Poland’s government is considering merging the nation’s biggest oil and gas companies to avoid hostile takeovers
The Ministry of Treasury has announced the commencement of analysis on the consolidation of the three biggest oil and gas companies in Poland: Orlen, Lotos and PGNiG. The government’s intention is to create a giant corporation with a value of PLN 60bn (about EUR 15bn). After completion of this procedure, the company would have about 90% market share in wholesale trade of fuels in Poland. Experts remain sceptical about this idea, pointing out that the new entity would be about 20 times smaller than the American market leader Exxon Mobil and would not gain any significant position on the market. However, the government highlights that the main reason for such a merger is the necessity to protect these firms against hostile takeovers. The Ministry of Treasury has stated that the companies are of strategic importance for national security and therefore require extraordinary protection.
The State Treasury is the key shareholder and exercises control over all three firms: it holds 70% of the shares in the PGNiG, while its shareholdings in Orlen and Lotos are 27% and 53% respectively.
Shareholders and investors at the Warsaw Stock Exchange were not pleased with this information, and the companies’ stock prices fell as a result. Some analysts have criticized this announcement as well, saying that there were no rational grounds for such a merger and that this was a political rather than a business decision. There are some doubts about the consequences in terms of competition law as well. The Office for Competition and Consumer Protection could possibly use its legal powers and block the entire transaction, but according to some commentators this is highly unlikely because of the government’s determination with respect to this project.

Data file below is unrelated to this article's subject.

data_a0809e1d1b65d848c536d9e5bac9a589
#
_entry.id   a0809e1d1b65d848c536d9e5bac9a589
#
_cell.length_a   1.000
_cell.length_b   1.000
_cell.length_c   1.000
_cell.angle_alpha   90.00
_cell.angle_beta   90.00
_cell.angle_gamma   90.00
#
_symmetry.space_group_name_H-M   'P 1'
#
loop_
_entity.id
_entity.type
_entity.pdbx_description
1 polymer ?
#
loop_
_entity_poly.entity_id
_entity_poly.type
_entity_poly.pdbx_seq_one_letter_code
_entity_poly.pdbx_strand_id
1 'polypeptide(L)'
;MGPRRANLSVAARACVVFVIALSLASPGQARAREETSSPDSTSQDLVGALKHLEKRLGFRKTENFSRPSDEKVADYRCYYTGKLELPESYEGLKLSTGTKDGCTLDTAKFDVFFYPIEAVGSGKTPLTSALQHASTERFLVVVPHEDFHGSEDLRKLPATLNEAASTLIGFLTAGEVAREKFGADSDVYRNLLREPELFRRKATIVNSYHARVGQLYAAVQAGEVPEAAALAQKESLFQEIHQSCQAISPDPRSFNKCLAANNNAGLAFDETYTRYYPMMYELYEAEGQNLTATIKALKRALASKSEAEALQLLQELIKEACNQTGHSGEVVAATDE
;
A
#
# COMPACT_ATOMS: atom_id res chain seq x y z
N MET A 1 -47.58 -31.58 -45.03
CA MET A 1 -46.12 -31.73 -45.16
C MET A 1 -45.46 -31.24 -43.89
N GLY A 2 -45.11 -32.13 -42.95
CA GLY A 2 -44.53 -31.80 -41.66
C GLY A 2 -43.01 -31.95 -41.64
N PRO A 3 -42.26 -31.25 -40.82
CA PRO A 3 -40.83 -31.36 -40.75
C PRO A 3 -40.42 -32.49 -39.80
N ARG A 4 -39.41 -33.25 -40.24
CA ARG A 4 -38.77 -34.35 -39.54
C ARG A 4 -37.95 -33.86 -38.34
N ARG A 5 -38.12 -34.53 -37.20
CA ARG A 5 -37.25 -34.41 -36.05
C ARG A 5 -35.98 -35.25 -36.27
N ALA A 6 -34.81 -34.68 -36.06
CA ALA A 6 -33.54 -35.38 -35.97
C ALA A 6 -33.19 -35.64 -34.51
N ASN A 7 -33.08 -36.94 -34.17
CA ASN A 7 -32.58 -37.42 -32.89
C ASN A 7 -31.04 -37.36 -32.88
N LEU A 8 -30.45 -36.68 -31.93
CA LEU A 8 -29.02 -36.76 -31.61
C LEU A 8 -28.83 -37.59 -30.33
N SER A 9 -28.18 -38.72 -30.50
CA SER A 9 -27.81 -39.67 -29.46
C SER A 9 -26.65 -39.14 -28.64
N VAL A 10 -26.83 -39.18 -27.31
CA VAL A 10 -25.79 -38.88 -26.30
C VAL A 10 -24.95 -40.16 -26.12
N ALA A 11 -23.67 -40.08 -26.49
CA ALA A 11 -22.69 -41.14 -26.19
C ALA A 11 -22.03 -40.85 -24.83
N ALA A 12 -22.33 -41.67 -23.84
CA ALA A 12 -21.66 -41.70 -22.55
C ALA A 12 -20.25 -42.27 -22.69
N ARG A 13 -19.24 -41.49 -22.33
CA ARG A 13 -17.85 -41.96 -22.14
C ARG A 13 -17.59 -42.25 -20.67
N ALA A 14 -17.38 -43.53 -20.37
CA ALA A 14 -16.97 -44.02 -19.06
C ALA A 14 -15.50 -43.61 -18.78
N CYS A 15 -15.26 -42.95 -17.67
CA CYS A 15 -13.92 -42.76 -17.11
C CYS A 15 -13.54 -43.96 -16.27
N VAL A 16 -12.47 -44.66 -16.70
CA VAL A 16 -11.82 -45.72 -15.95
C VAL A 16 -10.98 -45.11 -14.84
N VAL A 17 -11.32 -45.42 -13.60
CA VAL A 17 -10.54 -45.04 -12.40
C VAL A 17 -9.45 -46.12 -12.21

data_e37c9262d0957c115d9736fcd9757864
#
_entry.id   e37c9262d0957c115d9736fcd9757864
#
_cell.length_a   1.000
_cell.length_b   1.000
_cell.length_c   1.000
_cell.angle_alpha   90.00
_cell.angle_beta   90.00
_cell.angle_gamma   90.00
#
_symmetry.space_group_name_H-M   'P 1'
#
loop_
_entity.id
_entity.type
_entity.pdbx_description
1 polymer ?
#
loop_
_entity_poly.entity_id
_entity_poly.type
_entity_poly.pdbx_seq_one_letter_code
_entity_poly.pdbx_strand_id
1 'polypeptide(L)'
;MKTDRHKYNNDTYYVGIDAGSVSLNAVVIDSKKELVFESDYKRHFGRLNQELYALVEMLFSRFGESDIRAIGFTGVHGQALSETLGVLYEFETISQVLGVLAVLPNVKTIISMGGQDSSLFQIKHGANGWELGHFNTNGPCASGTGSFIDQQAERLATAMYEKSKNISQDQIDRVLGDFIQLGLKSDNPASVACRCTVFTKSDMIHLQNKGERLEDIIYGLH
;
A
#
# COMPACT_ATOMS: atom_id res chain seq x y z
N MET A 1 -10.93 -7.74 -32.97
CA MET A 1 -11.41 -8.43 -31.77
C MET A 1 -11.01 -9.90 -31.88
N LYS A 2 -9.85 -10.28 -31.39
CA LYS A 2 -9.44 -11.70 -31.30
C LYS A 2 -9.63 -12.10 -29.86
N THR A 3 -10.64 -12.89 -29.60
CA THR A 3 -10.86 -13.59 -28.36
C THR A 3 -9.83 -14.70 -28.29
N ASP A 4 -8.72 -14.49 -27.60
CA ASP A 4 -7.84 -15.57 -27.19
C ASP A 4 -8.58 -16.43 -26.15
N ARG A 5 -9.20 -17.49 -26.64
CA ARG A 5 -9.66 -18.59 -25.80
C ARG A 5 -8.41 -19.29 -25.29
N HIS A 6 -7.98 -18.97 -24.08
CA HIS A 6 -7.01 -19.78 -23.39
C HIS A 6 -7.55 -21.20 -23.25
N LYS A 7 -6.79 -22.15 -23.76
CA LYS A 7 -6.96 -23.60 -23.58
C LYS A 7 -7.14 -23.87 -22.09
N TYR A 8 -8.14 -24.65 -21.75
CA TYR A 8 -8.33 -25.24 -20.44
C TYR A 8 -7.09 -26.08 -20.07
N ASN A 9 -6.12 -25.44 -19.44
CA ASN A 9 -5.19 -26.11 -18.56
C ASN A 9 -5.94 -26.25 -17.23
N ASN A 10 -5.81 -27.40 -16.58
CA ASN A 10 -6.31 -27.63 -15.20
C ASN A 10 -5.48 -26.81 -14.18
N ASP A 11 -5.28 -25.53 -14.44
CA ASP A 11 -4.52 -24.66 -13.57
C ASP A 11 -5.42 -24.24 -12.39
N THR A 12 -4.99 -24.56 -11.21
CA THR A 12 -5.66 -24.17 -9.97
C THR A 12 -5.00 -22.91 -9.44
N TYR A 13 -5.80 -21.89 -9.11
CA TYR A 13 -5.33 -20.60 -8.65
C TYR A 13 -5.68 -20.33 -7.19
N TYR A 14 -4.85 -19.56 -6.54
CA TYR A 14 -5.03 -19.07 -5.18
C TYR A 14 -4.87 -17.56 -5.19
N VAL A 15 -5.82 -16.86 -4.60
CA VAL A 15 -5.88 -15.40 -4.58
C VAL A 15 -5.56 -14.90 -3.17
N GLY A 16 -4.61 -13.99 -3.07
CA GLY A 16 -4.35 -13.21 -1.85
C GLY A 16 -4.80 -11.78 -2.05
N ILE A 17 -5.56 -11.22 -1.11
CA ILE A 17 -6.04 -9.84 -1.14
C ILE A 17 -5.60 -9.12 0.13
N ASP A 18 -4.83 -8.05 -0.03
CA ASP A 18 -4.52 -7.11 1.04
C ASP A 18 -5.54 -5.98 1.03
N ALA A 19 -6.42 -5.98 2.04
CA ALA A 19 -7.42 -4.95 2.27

The government will complete an initial analysis of the potential consolidation, including various options for mergers, by the end of March 2016. No official date of any merger has been given to the general public.
The involved companies are of strategic significance to the Polish economy:
- PKN "Orlen" is the leading petrochemical company on the Polish market. The company has several refineries in Poland (Plock, Jedlicz, Trzebinia) and abroad: three in the Czech Republic and one in Lithuania. 27.52% of the company's shares belong to the State Treasury. In 2014, Orlen's revenue was PLN 106,8bn, making Orlen the biggest company on the Polish market.
- Lotos Group is the second largest Polish oil company, involved in the exploration and production of oil, its reprocessing as well as the wholesale and retail sale of high quality petroleum products. The group is made up of a dozen companies, including Lotos Fuels, Lotos Petrobaltic, Lotos Railway and Lotos Exploration & Production Norge. The Group has more than 30% market share in the wholesale fuel trade market and almost 10% in the retail market. Net income from sales in 2014 was PLN 28,501bn.
- PGNiG’s core business includes exploration and the production of natural gas and crude oil and, through its key subsidiaries, the import, storage, sale and distribution of gaseous and liquid fuels, as well as the generation of heat and electricity. It has a stake in approximately 30 companies, including entities providing professional geophysical, drilling and maintenance services, which are highly esteemed on international markets. PGNiG has branches in Russia, Belgium, Pakistan, Belarus, and Ukraine. PGNiG SA is also the sole owner of PGNiG Upstream International AS which engages in exploration and production on the Norwegian Continental Shelf and in the Norwegian Sea. In 2014, the PGNiG Group achieved a net profit in excess of 2.8bn zloty, an increase of 47% compared to 2013. After having completed the building of the LNG terminal in Świnoujście, PGNiG’s next major plan is to build a pipeline between Poland and Norway to reduce Poland’s energy dependence on Russia. It is expected to bring several billion cubic metres of additional annual gas capacity to the Polish by 2022.